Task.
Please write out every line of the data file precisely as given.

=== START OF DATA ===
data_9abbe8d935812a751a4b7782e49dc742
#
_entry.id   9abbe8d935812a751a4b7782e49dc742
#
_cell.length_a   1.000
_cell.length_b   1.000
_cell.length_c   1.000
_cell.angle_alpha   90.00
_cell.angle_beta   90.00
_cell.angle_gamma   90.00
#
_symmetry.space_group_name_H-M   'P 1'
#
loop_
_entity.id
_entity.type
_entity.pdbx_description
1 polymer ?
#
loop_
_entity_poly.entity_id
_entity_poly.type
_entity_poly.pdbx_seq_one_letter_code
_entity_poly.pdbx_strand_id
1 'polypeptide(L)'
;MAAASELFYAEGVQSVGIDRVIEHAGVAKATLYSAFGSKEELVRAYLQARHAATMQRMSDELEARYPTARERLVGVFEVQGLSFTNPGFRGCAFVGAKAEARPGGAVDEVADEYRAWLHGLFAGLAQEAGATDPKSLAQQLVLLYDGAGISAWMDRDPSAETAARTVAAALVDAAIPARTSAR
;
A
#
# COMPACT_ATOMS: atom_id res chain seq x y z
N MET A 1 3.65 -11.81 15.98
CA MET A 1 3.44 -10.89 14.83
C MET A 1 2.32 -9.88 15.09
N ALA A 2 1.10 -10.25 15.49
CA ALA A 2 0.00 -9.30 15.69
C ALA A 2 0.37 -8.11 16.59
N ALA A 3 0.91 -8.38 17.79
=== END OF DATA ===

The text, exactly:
data_9abbe8d935812a751a4b7782e49dc742
#
_entry.id   9abbe8d935812a751a4b7782e49dc742
#
_cell.length_a   1.000
_cell.length_b   1.000
_cell.length_c   1.000
_cell.angle_alpha   90.00
_cell.angle_beta   90.00
_cell.angle_gamma   90.00
#
_symmetry.space_group_name_H-M   'P 1'
#
loop_
_entity.id
_entity.type
_entity.pdbx_description
1 polymer ?
#
loop_
_entity_poly.entity_id
_entity_poly.type
_entity_poly.pdbx_seq_one_letter_code
_entity_poly.pdbx_strand_id
1 'polypeptide(L)'
;MAAASELFYAEGVQSVGIDRVIEHAGVAKATLYSAFGSKEELVRAYLQARHAATMQRMSDELEARYPTARERLVGVFEVQGLSFTNPGFRGCAFVGAKAEARPGGAVDEVADEYRAWLHGLFAGLAQEAGATDPKSLAQQLVLLYDGAGISAWMDRDPSAETAARTVAAALVDAAIPARTSAR
;
A
#
# COMPACT_ATOMS: atom_id res chain seq x y z
N MET A 1 3.65 -11.81 15.98
CA MET A 1 3.44 -10.89 14.83
C MET A 1 2.32 -9.88 15.09
N ALA A 2 1.10 -10.25 15.49
CA ALA A 2 0.00 -9.30 15.69
C ALA A 2 0.37 -8.11 16.59
N ALA A 3 0.91 -8.38 17.79